I came across a sentence in an English book of the eighteenth century which compelled me to puzzle about its word usage. The context behind this sentence is the story about the Roman emperor, Marcus Aurelius, who being on his deathbed, appeals to his son to reign in such a way to deserve sincere affections of the citizens and make use of no cruelty. In particular, he says:
Such alone, as obey with good-will, and not from necessity, are to be confided in, and will obey their prince, or suffer for him, without flattery and dissimulation.
Even though I am able to recognize the general meaning of the sentence, still the bolded words go over my head:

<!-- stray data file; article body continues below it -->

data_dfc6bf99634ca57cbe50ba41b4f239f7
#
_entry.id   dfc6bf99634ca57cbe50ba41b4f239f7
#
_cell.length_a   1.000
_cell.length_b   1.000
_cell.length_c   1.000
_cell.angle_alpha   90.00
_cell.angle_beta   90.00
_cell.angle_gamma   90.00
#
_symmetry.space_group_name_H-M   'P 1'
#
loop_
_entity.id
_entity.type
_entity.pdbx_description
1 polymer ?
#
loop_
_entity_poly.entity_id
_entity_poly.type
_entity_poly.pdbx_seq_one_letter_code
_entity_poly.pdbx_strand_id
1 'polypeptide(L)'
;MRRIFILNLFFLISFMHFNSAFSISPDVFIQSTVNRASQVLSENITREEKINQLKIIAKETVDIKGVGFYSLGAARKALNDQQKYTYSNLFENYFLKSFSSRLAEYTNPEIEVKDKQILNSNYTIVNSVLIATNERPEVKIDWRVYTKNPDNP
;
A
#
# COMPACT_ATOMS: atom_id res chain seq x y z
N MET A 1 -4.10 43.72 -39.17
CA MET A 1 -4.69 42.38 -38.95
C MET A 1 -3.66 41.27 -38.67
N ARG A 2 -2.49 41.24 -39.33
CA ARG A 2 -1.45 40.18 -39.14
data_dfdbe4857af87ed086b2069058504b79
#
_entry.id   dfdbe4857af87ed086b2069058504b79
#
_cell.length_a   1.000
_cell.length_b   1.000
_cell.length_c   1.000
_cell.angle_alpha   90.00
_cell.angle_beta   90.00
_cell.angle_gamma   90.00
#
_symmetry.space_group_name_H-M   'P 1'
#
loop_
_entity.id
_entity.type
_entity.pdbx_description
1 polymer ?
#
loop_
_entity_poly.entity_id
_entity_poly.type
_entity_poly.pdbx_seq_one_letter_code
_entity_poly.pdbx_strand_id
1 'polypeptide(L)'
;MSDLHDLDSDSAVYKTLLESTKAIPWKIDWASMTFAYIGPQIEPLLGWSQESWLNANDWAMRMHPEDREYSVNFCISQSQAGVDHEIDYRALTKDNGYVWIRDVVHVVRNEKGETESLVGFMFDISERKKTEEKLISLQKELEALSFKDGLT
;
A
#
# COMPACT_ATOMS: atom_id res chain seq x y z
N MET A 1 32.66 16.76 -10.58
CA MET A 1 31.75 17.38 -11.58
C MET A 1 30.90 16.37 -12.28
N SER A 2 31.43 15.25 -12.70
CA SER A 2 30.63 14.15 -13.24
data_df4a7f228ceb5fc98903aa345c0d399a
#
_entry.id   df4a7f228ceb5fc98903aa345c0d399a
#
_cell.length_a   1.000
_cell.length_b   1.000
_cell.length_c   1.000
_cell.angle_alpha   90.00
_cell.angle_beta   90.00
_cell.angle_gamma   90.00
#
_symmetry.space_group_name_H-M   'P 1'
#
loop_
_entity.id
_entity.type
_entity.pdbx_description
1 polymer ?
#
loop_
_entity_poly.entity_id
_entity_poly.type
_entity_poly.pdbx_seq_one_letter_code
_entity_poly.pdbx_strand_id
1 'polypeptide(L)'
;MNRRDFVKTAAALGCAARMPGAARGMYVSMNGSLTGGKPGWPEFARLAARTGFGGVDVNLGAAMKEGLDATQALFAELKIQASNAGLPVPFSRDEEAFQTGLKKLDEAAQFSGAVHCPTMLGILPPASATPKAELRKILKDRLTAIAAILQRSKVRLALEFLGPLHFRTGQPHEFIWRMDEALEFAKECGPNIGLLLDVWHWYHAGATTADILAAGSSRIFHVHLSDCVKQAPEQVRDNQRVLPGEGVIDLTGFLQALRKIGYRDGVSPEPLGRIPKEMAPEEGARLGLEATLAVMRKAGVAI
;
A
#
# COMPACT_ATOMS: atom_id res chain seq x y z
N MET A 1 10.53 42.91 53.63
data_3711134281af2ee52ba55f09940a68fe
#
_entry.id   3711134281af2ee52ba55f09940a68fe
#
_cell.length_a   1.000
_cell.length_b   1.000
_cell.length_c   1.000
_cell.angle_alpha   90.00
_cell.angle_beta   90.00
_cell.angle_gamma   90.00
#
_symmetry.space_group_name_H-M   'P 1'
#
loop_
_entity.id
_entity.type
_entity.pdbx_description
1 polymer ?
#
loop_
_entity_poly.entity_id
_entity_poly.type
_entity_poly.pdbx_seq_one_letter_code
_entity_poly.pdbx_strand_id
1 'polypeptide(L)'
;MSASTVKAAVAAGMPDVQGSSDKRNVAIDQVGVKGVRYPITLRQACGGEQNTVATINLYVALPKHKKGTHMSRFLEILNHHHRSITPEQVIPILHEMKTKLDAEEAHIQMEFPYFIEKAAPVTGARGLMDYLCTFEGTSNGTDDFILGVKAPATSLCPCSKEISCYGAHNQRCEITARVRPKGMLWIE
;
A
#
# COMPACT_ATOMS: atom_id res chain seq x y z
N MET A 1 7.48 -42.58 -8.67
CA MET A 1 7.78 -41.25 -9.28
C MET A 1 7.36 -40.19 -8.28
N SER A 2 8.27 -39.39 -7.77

- What does such alone mean here? I can't find this word combination in the internet at all.
- May as be used as a relative pronoun (instead of which/that)? Does it sound OK in the modern (formal) English?
- Nowadays one should say 'I do something (out) of necessity', but here the preposition from put in action. Does it sound old-fashioned/formal today?